# Why is this inequality true? Trigonometry

\begin{align}\lvert \cos\theta(\cos\theta -i\sin\theta)\rvert&\leq \lvert \cos\theta -i\sin\theta\rvert\\&=\sqrt{\cos^2\theta+\sin^2\theta}=1 \end{align} I know $0\leq\lvert \cos\theta \rvert\leq 1$, but why can we just remove $\lvert \cos \theta \rvert$ on the right hand side of the inequality?

• because cos is bounded by 1. – user392395 Apr 29 '17 at 18:33
• $|z_1z_2|=|z_1| |z_2|$ – Nosrati Apr 29 '17 at 18:38

Note that since $\vert\cos(x)\vert\le1$ and $\vert x_1x_2\vert=\vert x_1\vert\cdot\vert x_2\vert$ (you should verify this yourself), then $$\left\vert\cos(x)(\cos(x)-i\sin(x))\right\vert=\left\vert\cos(x)\right\vert\cdot\left\vert(\cos(x)-i\sin(x))\right\vert\le1\cdot\left\vert(\cos(x)-i\sin(x))\right\vert=\sqrt{\cos^2(x)+\sin^2(x)}=1$$

The modulus of a complex number $a + ib$ $(a,b \in \mathbb R)$ is $\sqrt{a^2 + b^2}$, and a complex number multiplied by a real number $c$ is $ac + i(bc)$.

$cos\theta$ and $sin\theta$ being real numbers,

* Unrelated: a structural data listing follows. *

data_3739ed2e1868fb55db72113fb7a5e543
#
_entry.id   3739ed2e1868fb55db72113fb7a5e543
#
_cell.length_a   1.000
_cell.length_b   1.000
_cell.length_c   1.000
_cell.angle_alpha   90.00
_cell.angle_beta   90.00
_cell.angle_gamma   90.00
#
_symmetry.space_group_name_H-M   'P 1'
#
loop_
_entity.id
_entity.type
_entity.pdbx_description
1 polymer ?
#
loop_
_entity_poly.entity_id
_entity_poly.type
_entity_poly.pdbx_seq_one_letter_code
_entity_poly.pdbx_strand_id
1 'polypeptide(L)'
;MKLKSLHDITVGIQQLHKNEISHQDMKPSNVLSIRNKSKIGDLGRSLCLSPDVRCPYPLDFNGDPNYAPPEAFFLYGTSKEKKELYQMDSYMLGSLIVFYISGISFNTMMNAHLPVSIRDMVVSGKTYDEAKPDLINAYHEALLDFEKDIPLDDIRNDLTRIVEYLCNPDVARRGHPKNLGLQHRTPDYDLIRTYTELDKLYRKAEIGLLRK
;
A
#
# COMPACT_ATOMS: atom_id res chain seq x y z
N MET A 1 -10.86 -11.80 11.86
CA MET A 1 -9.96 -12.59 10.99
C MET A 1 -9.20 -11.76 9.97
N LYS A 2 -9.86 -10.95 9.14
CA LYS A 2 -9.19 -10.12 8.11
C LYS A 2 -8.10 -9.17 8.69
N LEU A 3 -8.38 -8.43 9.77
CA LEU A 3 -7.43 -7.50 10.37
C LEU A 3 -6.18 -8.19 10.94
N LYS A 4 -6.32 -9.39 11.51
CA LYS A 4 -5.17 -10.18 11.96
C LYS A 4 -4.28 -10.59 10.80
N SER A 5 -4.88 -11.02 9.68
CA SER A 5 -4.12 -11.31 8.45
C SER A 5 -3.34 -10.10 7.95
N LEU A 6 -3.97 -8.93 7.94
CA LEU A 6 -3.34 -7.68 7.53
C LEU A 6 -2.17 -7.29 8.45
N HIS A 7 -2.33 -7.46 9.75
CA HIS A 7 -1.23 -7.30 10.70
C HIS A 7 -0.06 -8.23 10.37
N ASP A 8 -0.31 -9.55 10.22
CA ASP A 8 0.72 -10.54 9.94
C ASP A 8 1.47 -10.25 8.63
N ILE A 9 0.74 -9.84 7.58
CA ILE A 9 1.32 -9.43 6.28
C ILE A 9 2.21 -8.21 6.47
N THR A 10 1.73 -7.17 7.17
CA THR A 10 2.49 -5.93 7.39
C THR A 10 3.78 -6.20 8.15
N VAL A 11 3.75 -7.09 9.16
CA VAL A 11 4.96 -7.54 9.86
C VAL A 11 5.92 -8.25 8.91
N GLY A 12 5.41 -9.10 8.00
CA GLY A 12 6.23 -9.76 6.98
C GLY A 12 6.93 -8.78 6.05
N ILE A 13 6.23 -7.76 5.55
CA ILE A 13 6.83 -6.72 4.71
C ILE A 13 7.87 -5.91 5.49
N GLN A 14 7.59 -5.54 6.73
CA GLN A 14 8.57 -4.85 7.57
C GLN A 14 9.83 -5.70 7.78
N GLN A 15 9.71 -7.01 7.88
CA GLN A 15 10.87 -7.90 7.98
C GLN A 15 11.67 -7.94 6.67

$$|cos\theta - i sin\theta| = \sqrt{(cos\theta)^2 + (sin\theta)^2} = 1$$

Multiplying the complex number with $cos\theta$ and taking its modulus, $$|cos\theta(cos\theta - i sin\theta)| = |(cos\theta)^2 - i (cos\theta sin\theta)|$$ $$= \sqrt{(cos\theta)^4 + (cos\theta sin\theta)^2} = |cos\theta| \sqrt{(cos\theta)^2 + (sin\theta)^2}$$ $$= |cos\theta| \le 1$$ If your doubt is in the above step, for a number $a \in \mathbb R$ $$\sqrt{a^2} = |a|$$

So, $$|cos\theta(cos\theta - i sin\theta)| \le |cos\theta - i sin\theta|$$

It is generally true that $|ab|=|a||b|$, so that in this case: $|cos(\theta)(cos(\theta)-isin(\theta))|=|cos(\theta)|(cos(\theta)-isin(\theta))|\leq|(cos(\theta)-isin(\theta))|$.

• |ab|≤|a||b| You must mean $|ab|\color{red}{=}|a|\,|b|\,$. – dxiv Apr 29 '17 at 18:47